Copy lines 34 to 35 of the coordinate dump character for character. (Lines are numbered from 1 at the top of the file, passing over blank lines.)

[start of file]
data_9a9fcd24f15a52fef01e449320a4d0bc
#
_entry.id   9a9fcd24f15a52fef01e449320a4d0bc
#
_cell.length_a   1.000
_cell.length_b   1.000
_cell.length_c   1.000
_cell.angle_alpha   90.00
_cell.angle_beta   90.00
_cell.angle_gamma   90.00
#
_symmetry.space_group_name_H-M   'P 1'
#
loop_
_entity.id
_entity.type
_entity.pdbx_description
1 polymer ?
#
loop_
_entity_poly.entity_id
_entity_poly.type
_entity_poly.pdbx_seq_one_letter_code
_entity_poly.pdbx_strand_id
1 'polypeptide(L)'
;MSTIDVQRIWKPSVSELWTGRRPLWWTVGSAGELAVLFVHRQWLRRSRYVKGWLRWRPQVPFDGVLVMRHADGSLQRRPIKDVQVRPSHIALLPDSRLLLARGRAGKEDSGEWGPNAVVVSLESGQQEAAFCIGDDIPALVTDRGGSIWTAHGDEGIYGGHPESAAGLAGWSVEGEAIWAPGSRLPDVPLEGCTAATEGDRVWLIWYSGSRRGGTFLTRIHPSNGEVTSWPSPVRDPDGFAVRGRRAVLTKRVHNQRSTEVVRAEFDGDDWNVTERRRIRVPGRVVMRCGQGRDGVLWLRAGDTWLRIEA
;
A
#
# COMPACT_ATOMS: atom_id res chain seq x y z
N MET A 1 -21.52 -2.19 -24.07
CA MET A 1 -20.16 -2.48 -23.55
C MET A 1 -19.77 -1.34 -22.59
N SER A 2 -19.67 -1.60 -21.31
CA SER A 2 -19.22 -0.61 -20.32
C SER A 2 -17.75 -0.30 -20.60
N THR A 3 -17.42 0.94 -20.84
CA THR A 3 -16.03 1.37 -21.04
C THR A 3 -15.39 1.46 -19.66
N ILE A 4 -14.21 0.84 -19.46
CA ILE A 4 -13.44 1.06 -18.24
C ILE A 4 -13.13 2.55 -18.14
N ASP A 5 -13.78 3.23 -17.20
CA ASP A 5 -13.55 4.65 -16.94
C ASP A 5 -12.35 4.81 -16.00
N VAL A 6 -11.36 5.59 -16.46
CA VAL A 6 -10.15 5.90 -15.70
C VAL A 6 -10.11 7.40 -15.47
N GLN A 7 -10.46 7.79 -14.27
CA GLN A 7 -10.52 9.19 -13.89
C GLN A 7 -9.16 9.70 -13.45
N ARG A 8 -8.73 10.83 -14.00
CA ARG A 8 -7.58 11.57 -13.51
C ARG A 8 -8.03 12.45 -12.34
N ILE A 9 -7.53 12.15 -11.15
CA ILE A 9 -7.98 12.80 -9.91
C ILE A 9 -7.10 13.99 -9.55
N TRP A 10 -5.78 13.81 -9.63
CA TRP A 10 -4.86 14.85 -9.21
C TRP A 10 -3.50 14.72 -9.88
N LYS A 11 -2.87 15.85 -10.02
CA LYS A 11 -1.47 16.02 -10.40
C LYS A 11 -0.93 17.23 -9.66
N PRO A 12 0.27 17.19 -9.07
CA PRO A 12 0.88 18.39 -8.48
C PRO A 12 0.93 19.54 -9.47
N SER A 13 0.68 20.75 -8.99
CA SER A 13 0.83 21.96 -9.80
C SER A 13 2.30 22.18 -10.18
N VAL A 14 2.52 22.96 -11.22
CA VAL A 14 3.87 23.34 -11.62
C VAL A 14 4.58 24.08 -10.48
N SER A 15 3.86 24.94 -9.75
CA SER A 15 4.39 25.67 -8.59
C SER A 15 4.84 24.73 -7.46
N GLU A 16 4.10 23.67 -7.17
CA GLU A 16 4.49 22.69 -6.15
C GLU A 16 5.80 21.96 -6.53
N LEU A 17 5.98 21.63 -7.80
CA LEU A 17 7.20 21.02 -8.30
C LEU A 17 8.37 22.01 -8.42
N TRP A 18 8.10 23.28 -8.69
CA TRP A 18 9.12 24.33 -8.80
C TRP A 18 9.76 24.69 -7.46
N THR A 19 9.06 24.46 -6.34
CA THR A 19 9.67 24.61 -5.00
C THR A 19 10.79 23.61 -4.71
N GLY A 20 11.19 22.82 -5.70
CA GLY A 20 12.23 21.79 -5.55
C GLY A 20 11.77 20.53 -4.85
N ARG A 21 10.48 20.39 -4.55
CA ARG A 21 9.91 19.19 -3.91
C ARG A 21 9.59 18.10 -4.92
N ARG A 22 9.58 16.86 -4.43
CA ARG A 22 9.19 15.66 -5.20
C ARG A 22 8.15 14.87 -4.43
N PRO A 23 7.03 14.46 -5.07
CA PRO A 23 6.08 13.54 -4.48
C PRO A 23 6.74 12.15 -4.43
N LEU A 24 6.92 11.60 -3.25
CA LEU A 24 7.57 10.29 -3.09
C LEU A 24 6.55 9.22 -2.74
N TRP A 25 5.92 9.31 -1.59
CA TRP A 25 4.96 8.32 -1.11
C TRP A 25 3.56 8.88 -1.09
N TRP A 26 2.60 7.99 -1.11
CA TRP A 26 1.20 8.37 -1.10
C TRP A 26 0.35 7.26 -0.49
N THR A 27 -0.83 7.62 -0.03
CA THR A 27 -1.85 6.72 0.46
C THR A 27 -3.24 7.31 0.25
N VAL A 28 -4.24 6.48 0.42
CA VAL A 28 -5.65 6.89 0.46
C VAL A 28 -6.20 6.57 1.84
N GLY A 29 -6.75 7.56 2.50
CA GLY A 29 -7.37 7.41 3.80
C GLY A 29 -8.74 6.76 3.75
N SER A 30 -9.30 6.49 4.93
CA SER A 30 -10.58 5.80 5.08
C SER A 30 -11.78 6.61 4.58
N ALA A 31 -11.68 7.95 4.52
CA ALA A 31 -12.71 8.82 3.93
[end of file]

N SER A 2 -19.67 -1.60 -21.31
CA SER A 2 -19.22 -0.61 -20.32